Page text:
We Are Water is a disquieting and ultimately uplifting audiobook about a marriage, a family, and human resilience in the face of tragedy, from Wally Lamb, the New York Times best-selling author of The Hour I First Believed and I Know This Much is True.
After 27 years of marriage and three children, Anna Oh - wife, mother, outsider artist - has fallen in love with Viveca, the wealthy Manhattan art dealer who orchestrated her success. They plan to wed in the Oh family's hometown of Three Rivers in Connecticut. But the wedding provokes some very mixed reactions and opens a Pandora's Box of toxic secrets - dark and painful truths that have festered below the surface of the Ohs' lives.
We Are Water is a layered portrait of marriage, family, and the inexorable need for understanding and connection, told in the alternating voices of the Ohs: nonconformist, Anna; her ex-husband, Orion, a psychologist; Ariane, the do-gooder daughter, and her twin, Andrew, the rebellious only son; and free-spirited Marissa, the youngest. It is also a portrait of modern America, exploring issues of class, changing social mores, the legacy of racial violence, and the nature of creativity and art.
With humor and compassion, Wally Lamb brilliantly captures the essence of human experience and the ways in which we search for love and meaning in our lives.
The complete list of narrators includes Robin Miles and Sandy Rustin.
©2013 Wally Lamb (P)2013 HarperCollinsPublishers
Wally Lamb's brilliant writing (as always)
It would have been Annie if the narrator didn't ruin her. She was certainly the most complex and interesting. Audiobook-wise, Orion was the most lovable, probably because he was read by Wally himself.
Someone far, far, far, far, far, far, FAR less dramatic to read Annie. I had to psych myself up to get through the parts she was reading. The voice didn't match her character at all. It would have been an okay voice for Viveca, maybe. Similarly, Kent is shady enough ... there was no need to read him in a shady voice. Lamb's characters carry themselves; they need no help whatsoever. Truthfully though, I don't think any book needs that much overacting.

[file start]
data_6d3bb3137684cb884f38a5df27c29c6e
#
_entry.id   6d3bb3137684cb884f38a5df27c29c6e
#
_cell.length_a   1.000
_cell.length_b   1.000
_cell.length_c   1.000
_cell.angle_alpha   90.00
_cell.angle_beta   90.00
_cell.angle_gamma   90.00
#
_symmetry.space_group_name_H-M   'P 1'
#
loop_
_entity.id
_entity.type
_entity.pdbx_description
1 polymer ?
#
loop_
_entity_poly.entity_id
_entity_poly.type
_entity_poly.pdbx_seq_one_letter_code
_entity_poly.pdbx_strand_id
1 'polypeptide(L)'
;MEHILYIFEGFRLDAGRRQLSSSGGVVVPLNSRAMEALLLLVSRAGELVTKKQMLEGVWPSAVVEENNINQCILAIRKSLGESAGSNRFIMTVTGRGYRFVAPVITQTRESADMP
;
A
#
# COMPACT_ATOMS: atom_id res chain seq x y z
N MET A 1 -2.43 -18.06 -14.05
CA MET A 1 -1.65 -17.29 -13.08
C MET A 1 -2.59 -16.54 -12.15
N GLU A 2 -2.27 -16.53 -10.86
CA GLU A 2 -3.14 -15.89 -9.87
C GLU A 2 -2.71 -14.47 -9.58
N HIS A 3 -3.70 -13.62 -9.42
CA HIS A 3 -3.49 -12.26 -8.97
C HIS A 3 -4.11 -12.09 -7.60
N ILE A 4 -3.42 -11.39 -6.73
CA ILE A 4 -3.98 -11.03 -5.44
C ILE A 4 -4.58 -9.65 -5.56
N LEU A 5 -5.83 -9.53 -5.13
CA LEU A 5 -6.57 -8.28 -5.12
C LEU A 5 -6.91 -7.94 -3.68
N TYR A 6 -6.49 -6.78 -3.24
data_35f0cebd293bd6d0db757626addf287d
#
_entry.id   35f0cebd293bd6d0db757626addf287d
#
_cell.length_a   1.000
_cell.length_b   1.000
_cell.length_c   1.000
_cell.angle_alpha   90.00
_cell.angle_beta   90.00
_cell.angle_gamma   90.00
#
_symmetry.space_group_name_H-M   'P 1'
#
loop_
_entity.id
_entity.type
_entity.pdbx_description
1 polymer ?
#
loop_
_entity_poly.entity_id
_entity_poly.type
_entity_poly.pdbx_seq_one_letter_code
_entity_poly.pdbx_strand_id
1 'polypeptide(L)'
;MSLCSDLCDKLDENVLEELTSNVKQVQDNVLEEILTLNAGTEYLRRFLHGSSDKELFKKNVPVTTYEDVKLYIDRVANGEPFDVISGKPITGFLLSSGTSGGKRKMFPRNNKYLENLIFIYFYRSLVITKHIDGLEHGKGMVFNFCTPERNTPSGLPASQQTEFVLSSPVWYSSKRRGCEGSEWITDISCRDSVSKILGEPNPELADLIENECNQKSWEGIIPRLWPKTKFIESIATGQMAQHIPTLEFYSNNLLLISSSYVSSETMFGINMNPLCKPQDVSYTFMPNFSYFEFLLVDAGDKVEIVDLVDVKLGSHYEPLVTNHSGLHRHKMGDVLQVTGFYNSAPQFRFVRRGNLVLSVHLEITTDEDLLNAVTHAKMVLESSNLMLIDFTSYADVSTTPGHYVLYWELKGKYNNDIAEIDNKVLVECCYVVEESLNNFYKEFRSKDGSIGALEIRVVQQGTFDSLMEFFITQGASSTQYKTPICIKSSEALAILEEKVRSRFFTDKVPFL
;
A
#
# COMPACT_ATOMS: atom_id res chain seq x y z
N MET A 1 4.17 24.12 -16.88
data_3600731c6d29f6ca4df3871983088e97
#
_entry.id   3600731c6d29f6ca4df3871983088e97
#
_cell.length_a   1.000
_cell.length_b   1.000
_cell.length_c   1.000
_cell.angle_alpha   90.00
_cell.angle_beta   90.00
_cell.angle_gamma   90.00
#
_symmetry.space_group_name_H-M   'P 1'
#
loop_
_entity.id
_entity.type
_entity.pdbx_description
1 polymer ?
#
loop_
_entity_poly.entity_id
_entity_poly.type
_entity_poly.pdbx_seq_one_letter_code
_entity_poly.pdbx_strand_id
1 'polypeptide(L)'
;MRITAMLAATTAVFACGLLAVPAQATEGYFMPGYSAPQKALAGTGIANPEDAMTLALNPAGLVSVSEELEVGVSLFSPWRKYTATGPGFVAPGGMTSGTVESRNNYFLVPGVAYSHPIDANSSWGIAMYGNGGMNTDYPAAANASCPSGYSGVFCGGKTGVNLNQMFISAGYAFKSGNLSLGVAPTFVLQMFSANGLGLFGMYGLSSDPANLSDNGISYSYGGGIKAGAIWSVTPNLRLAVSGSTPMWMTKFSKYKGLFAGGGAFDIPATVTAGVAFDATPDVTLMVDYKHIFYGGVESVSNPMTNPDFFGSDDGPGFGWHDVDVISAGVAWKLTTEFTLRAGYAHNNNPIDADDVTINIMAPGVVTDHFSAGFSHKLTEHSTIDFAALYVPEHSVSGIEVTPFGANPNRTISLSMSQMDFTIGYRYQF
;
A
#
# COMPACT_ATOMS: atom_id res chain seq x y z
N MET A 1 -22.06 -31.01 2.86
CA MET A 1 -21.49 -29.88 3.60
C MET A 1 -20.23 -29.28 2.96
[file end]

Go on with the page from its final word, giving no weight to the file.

I like Wally Lamb's earlier works, especially "She's Come Undone". I would give him another try.
I think that there was too much day to day detail. I would have preferred to have gotten more into the characters' heads. That being said, Wally Lamb did an amazing job of relaying the viewpoint of the pedophile.
I didn't particularly care for the narrator who read the part of Annie.
His portrayal of the pedophile was amazing but disturbing.
Wally Lamb must have a whole head full of very interesting characters. All his books have many dimensional people that bump into each other in the most interesting ways. This book is no exception. What made this one different for me was the depth of so many personalities, living and dead, that didn't seem to belong together at all. There is a touch of the supernatural, and a touch of the unnatural, and lots of reasons people do what they do, but none of them are good.
I could not stop listening even if I wanted to. It was like finding out way too much information about the people who lived next door. They all haunted me long after the book was finished.
Probably in the top 30%.
Yes. It matched the pace but I just didn't like the person who narrated for the voice of Kent nor of Annie.
It was a rich story but there came a time where I almost put it aside. It gets into the matter of child molestation and the story is told from the point of view of the molester and how he would stalk his prey. As a mother of 2 small children, it was quite disturbing to hear and more than once I considered dropping the book but stuck with it
If you have any aversion to listening to an author talk, in great detail, about how they preyed upon then molested children then this book is not for you. I think the details were a bit over elaborated on when it came to this part of the story.
Also, I just couldn't get into Annie's or Kent's character voices.
A story of a family, and how your childhood and the things that happen in your life mold you. Good listen. Enjoyed all the characters.
Emotional, engrossing, and suspenseful
The flashbacks through each of the character's lives really helped create a journey for the reader. The most memorable though would have to be the backstory of Kent. As a therapist who works with pedophiles on occasion, Mr. Lamb definitely did his homework in illustrating the typical thought patterns and distortions that are frequently found within that population. As disturbing as those scenes were, they were crucial to character development and plot formation.